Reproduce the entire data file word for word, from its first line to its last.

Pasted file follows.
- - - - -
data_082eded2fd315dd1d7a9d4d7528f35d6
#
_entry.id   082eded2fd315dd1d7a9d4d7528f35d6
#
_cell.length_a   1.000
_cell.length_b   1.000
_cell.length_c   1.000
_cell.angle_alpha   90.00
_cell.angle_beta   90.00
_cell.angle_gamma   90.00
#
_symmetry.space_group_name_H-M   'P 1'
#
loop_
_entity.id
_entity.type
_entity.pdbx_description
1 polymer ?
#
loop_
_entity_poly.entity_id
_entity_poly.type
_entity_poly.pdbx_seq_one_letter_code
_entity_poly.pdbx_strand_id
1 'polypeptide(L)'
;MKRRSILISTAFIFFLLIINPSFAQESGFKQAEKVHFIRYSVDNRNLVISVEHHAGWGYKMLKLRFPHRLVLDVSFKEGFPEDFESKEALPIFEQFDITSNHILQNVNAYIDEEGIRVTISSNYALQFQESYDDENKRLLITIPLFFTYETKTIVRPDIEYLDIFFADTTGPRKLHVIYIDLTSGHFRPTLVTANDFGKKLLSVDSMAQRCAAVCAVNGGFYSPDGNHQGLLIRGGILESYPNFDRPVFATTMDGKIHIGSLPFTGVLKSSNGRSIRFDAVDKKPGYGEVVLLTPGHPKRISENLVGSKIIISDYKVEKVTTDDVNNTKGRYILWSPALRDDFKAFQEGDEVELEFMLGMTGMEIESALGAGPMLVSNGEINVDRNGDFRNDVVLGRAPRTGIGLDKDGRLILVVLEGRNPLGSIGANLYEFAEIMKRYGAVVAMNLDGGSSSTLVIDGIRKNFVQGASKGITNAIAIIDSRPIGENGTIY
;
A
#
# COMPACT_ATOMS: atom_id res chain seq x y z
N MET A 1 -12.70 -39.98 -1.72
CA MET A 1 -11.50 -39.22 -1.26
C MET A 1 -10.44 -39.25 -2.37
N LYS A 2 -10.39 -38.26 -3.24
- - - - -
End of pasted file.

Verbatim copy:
data_082eded2fd315dd1d7a9d4d7528f35d6
#
_entry.id   082eded2fd315dd1d7a9d4d7528f35d6
#
_cell.length_a   1.000
_cell.length_b   1.000
_cell.length_c   1.000
_cell.angle_alpha   90.00
_cell.angle_beta   90.00
_cell.angle_gamma   90.00
#
_symmetry.space_group_name_H-M   'P 1'
#
loop_
_entity.id
_entity.type
_entity.pdbx_description
1 polymer ?
#
loop_
_entity_poly.entity_id
_entity_poly.type
_entity_poly.pdbx_seq_one_letter_code
_entity_poly.pdbx_strand_id
1 'polypeptide(L)'
;MKRRSILISTAFIFFLLIINPSFAQESGFKQAEKVHFIRYSVDNRNLVISVEHHAGWGYKMLKLRFPHRLVLDVSFKEGFPEDFESKEALPIFEQFDITSNHILQNVNAYIDEEGIRVTISSNYALQFQESYDDENKRLLITIPLFFTYETKTIVRPDIEYLDIFFADTTGPRKLHVIYIDLTSGHFRPTLVTANDFGKKLLSVDSMAQRCAAVCAVNGGFYSPDGNHQGLLIRGGILESYPNFDRPVFATTMDGKIHIGSLPFTGVLKSSNGRSIRFDAVDKKPGYGEVVLLTPGHPKRISENLVGSKIIISDYKVEKVTTDDVNNTKGRYILWSPALRDDFKAFQEGDEVELEFMLGMTGMEIESALGAGPMLVSNGEINVDRNGDFRNDVVLGRAPRTGIGLDKDGRLILVVLEGRNPLGSIGANLYEFAEIMKRYGAVVAMNLDGGSSSTLVIDGIRKNFVQGASKGITNAIAIIDSRPIGENGTIY
;
A
#
# COMPACT_ATOMS: atom_id res chain seq x y z
N MET A 1 -12.70 -39.98 -1.72
CA MET A 1 -11.50 -39.22 -1.26
C MET A 1 -10.44 -39.25 -2.37
N LYS A 2 -10.39 -38.26 -3.24